By Marquise Griffin
“George Zimmerman wants to box rapper DMX in celebrity bout, but no deal yet.” I honestly can’t tell you how many times I facepalmed when I read that headline from CNN. Zimmerman just can’t seem to keep himself out of the news.
In case you’ve been living under a rock for the past two years, Zimmerman was accused of second-degree murder for killing Trayvon Martin, an African-American teenager who looked suspicious to Zimmerman as he was walking home late at night. Zimmerman cited the state of Florida’s Stand Your Ground Law and claimed self-defense. Spoiler alert: Zimmerman was acquitted.
Following the over-publicized trial, Zimmerman’s name popped up in the news a couple more times including incidents of domestic violence accusations by his estranged wife in September 2013 and Zimmerman’s girlfriend accusing him of the same thing in November.
In December, Zimmerman was in the spotlight once more for his not-so-flattering painting of Angela Corey, the Florida State attorney who prosecuted him.
And in about a month, Zimmerman is going to strap on gloves and step into a boxing ring with a black man who made it very clear that he’s “out for blood. According to CNN, “DMX says he will break every rule in boxing” in order to beat up Zimmerman. Oh, and the money is going to charity because these types of people have to do that.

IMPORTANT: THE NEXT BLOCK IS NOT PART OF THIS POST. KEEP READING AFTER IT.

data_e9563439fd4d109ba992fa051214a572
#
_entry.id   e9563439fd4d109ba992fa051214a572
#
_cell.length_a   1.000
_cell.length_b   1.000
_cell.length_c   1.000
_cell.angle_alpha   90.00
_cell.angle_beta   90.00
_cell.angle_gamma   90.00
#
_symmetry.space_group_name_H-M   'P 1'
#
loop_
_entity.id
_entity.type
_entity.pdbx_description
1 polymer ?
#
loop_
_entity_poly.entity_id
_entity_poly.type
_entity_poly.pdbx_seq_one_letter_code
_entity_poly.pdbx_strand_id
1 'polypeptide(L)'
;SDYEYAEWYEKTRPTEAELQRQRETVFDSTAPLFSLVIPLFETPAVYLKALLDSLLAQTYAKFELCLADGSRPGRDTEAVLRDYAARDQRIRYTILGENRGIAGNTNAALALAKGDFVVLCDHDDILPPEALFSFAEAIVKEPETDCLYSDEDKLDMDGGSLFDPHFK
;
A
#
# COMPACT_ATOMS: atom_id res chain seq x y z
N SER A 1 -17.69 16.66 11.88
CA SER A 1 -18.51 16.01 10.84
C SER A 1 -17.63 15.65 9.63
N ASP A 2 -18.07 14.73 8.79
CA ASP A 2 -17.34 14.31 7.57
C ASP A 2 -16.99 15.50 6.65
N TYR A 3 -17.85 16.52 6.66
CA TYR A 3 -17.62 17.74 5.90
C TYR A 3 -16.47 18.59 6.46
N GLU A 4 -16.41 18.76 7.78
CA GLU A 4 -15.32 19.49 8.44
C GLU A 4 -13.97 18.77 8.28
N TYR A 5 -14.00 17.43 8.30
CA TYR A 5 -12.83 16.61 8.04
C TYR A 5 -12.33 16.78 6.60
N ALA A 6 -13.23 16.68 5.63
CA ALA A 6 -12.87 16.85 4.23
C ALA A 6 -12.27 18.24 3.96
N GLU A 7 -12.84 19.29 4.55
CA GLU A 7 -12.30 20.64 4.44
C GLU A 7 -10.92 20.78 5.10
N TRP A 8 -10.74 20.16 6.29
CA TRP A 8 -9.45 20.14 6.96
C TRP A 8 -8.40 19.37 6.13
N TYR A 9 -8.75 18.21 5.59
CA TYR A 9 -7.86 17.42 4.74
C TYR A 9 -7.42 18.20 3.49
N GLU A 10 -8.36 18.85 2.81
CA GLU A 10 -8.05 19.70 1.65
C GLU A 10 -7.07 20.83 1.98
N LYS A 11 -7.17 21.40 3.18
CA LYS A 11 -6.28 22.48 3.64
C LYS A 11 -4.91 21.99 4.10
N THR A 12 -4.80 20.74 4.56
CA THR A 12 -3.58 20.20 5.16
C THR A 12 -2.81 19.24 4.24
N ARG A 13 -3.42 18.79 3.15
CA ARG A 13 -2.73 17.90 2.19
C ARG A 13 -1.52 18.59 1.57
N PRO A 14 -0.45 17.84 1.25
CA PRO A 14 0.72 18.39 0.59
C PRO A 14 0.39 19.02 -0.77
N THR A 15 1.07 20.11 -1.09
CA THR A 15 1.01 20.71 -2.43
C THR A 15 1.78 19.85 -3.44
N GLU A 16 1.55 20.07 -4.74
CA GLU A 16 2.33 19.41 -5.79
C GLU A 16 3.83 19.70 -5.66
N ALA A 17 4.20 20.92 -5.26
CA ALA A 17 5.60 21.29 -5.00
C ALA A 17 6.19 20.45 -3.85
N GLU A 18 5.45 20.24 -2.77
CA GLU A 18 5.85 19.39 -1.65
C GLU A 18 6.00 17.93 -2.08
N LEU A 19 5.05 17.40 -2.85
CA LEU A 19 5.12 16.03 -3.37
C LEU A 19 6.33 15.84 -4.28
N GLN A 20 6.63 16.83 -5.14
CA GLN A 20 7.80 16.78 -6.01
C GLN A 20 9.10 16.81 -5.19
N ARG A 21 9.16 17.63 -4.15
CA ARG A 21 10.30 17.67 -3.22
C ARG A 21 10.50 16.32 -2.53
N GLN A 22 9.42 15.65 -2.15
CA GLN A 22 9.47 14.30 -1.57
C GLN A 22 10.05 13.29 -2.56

Let’s start with the obvious thing: this is exploitation in its most blatant form. Damon Feldman, the promoter who set this match up, knew exactly what he was doing. And a quick Google search of Feldman will show that he’s been accused of fixing the outcome of boxing matches.
Second, this is reinforcing stereotypes. One of the oldest stereotypes about black men is that we’re excessively violent. DMX has made it very clear that he wants to “break every rule” while fighting Zimmerman as a form of revenge for killing Martin.
Third, this is a celebrity-boxing match. So we’re calling Zimmerman a celebrity now? Welcome to America, where you can become a celebrity by getting aquitted after shooting and killing an unarmed black teenager.
All sarcasm aside, it’s things like this that remind us that despite the fact that we have an African American president serving two terms, we’re not in a post-racial society. Despite the fact that it’s been 50 years since Dr. Martin Luther King Jr. delivered his “I Have A Dream” speech, we’re still not moving forward as well as we should.
When I first received news of this whole fiasco, I wanted to ignore it. I didn’t want to address it because I felt like by doing so I would be adding more attention to it. That’s the Catch-22 of racism. But that’s the only way we’re going to conquer racism is by calling it out. We have to commit ourselves to shunning passivity and getting actively involved. That’s how we can do more in four and more in a lifetime.